Car-scrapping programs: A creative, but uncertain, solution

frida_scrap_carsIn January, the day after the German government discussed a measure to pay people €2,500 ($3,250) toward a new vehicle if they scrap a car at least nine years old, some 270,000 people called the relevant federal hotline. And that was before the measure had passed.

New car sales rose a whopping 40 percent last month—an improvement over February’s 21.5 percent gain—and the government has extended funding for the program until May, but hopes to let it run through the year if funds can be secured.

Not everyone is scrap happy. While small, cheap cars roll out of dealerships at a record rate, big car sales are tanking, and Mercedes, Porsche, BMW and Audi are struggling. Some economists see it as a short-term, shortsighted solution, and while the program has been officially labeled as “environmental,” angry environmentalists say it has nothing to do with ecology.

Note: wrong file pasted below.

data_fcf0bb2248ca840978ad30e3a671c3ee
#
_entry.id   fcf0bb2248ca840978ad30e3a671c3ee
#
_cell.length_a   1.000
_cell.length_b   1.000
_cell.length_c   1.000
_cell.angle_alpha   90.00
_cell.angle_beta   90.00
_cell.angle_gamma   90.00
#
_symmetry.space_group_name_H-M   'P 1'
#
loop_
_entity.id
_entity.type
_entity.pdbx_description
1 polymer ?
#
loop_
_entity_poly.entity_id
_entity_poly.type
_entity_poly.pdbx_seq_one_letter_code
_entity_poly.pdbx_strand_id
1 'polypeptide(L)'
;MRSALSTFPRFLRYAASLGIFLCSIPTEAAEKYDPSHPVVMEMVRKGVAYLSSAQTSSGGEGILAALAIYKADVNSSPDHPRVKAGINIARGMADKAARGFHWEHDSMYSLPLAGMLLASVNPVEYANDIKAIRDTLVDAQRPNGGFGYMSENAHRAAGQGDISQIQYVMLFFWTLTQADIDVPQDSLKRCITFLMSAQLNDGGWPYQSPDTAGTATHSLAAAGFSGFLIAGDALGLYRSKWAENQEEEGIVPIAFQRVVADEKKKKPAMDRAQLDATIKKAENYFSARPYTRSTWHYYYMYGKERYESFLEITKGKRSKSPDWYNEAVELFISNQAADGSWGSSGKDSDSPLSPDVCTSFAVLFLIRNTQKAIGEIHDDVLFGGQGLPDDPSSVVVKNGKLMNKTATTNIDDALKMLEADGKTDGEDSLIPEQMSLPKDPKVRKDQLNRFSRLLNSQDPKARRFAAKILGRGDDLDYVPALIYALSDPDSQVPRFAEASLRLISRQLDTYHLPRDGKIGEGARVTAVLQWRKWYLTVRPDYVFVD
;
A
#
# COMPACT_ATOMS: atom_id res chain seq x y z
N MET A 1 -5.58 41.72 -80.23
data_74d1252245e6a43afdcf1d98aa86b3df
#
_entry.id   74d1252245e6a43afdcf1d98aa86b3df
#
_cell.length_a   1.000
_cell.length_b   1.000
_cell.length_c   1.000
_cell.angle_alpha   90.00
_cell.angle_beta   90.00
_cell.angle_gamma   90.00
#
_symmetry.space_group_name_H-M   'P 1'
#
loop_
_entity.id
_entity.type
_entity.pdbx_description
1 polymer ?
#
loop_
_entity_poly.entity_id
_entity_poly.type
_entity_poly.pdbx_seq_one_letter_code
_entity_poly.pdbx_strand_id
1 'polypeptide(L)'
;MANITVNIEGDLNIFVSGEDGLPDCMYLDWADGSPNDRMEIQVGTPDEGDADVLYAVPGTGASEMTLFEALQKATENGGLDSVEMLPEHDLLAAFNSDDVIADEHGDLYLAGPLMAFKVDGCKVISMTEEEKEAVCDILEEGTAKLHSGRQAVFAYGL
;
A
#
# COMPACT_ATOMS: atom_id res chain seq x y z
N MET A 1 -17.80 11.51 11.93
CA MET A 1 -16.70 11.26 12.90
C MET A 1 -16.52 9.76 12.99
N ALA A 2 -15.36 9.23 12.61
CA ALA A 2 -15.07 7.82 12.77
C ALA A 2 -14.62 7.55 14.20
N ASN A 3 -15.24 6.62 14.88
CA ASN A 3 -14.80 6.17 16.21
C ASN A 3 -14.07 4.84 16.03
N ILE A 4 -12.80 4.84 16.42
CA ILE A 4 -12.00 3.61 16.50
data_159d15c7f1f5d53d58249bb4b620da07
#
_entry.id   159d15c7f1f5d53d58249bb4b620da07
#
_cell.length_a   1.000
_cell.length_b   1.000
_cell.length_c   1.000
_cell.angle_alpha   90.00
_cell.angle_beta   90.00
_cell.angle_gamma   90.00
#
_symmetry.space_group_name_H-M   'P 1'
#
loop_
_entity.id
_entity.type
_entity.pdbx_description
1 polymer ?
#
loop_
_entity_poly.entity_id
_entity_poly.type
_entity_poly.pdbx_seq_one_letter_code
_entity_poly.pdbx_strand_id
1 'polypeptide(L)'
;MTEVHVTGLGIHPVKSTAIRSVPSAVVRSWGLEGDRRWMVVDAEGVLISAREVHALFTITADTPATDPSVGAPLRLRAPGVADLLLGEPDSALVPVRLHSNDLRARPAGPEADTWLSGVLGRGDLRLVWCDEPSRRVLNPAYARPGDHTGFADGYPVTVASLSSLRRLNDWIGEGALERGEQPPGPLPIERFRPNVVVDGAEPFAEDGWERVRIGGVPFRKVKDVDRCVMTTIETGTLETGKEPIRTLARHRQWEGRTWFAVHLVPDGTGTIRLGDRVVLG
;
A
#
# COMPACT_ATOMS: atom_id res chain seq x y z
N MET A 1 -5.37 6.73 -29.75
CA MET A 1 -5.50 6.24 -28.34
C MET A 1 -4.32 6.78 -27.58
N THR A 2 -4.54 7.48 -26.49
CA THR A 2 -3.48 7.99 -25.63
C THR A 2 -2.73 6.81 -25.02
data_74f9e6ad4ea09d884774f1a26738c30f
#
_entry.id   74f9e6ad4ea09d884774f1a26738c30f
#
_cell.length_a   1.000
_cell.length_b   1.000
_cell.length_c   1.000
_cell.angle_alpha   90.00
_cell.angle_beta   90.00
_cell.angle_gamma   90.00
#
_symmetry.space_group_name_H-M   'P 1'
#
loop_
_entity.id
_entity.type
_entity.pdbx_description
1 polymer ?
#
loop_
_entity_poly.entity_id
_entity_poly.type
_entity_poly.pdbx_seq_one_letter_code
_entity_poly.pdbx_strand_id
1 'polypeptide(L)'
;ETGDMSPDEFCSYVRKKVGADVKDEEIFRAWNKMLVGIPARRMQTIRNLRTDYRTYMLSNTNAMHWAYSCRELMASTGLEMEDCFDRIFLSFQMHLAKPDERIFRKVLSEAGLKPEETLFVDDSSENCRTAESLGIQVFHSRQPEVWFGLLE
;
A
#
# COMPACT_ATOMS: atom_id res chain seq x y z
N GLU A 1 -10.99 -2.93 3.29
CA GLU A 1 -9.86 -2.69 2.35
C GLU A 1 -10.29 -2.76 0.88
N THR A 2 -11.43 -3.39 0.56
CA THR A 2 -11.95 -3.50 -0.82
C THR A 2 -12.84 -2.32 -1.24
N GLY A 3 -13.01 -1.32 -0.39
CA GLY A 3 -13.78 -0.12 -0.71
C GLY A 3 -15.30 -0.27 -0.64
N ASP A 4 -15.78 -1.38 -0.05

Similar programs in Italy and France have reversed falling auto sales, however. The Dutch government is implementing a scrapping program, and U.S. legislators have introduced a bill that would pay buyers of American vehicles up to $5,000 to trade in their older car.

Even though these are government initiatives, there is a lesson here for all brands: strategic imagination (uncertain creative solutions even) seem to be our safest bet in these times when most of what we’ve worked hard to understand needs to be unlearned and market dynamics are following rules we are discovering along the way.

1 Responses to “Car-scrapping programs: A creative, but uncertain, solution”


  • They’re now doing something similar in the U.K. by giving a 2,000 pound discount for a new car if one trades in a car that is older than 10 years.

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